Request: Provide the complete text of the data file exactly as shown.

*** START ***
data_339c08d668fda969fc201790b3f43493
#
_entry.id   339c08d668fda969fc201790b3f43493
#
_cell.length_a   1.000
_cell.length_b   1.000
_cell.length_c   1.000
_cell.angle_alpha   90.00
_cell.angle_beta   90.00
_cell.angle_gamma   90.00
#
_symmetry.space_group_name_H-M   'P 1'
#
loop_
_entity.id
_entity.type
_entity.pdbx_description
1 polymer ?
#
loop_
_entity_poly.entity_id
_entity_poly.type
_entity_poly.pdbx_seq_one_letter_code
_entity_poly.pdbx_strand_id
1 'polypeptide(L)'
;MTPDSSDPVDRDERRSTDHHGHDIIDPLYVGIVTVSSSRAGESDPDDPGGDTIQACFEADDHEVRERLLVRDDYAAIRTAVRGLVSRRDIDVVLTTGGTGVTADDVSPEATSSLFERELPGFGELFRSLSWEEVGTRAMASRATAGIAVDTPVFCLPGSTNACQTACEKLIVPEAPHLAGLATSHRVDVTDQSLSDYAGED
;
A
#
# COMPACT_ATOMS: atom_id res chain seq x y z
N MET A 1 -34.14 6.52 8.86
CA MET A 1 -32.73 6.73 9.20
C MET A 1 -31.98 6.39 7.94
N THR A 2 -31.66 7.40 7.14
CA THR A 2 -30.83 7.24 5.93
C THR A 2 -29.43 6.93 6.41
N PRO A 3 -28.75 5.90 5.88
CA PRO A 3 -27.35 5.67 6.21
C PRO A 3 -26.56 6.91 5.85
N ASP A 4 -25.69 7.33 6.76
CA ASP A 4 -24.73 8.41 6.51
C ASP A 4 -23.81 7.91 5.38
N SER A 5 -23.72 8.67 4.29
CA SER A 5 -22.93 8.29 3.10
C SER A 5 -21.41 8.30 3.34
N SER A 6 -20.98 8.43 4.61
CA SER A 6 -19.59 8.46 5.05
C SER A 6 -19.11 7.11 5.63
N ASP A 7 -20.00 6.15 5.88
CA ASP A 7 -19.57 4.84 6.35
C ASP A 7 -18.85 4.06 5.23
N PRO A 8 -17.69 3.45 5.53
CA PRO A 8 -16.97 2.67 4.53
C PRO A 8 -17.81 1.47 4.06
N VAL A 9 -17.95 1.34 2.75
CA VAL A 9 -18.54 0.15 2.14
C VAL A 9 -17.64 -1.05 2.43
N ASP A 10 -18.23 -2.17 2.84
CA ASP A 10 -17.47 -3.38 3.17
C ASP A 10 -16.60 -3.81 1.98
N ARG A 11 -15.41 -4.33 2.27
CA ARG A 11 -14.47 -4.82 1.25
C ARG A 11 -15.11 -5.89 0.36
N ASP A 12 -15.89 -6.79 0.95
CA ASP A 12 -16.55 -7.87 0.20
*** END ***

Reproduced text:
data_339c08d668fda969fc201790b3f43493
#
_entry.id   339c08d668fda969fc201790b3f43493
#
_cell.length_a   1.000
_cell.length_b   1.000
_cell.length_c   1.000
_cell.angle_alpha   90.00
_cell.angle_beta   90.00
_cell.angle_gamma   90.00
#
_symmetry.space_group_name_H-M   'P 1'
#
loop_
_entity.id
_entity.type
_entity.pdbx_description
1 polymer ?
#
loop_
_entity_poly.entity_id
_entity_poly.type
_entity_poly.pdbx_seq_one_letter_code
_entity_poly.pdbx_strand_id
1 'polypeptide(L)'
;MTPDSSDPVDRDERRSTDHHGHDIIDPLYVGIVTVSSSRAGESDPDDPGGDTIQACFEADDHEVRERLLVRDDYAAIRTAVRGLVSRRDIDVVLTTGGTGVTADDVSPEATSSLFERELPGFGELFRSLSWEEVGTRAMASRATAGIAVDTPVFCLPGSTNACQTACEKLIVPEAPHLAGLATSHRVDVTDQSLSDYAGED
;
A
#
# COMPACT_ATOMS: atom_id res chain seq x y z
N MET A 1 -34.14 6.52 8.86
CA MET A 1 -32.73 6.73 9.20
C MET A 1 -31.98 6.39 7.94
N THR A 2 -31.66 7.40 7.14
CA THR A 2 -30.83 7.24 5.93
C THR A 2 -29.43 6.93 6.41
N PRO A 3 -28.75 5.90 5.88
CA PRO A 3 -27.35 5.67 6.21
C PRO A 3 -26.56 6.91 5.85
N ASP A 4 -25.69 7.33 6.76
CA ASP A 4 -24.73 8.41 6.51
C ASP A 4 -23.81 7.91 5.38
N SER A 5 -23.72 8.67 4.29
CA SER A 5 -22.93 8.29 3.10
C SER A 5 -21.41 8.30 3.34
N SER A 6 -20.98 8.43 4.61
CA SER A 6 -19.59 8.46 5.05
C SER A 6 -19.11 7.11 5.63
N ASP A 7 -20.00 6.15 5.88
CA ASP A 7 -19.57 4.84 6.35
C ASP A 7 -18.85 4.06 5.23
N PRO A 8 -17.69 3.45 5.53
CA PRO A 8 -16.97 2.67 4.53
C PRO A 8 -17.81 1.47 4.06
N VAL A 9 -17.95 1.34 2.75
CA VAL A 9 -18.54 0.15 2.14
C VAL A 9 -17.64 -1.05 2.43
N ASP A 10 -18.23 -2.17 2.84
CA ASP A 10 -17.47 -3.38 3.17
C ASP A 10 -16.60 -3.81 1.98
N ARG A 11 -15.41 -4.33 2.27
CA ARG A 11 -14.47 -4.82 1.25
C ARG A 11 -15.11 -5.89 0.36
N ASP A 12 -15.89 -6.79 0.95
CA ASP A 12 -16.55 -7.87 0.20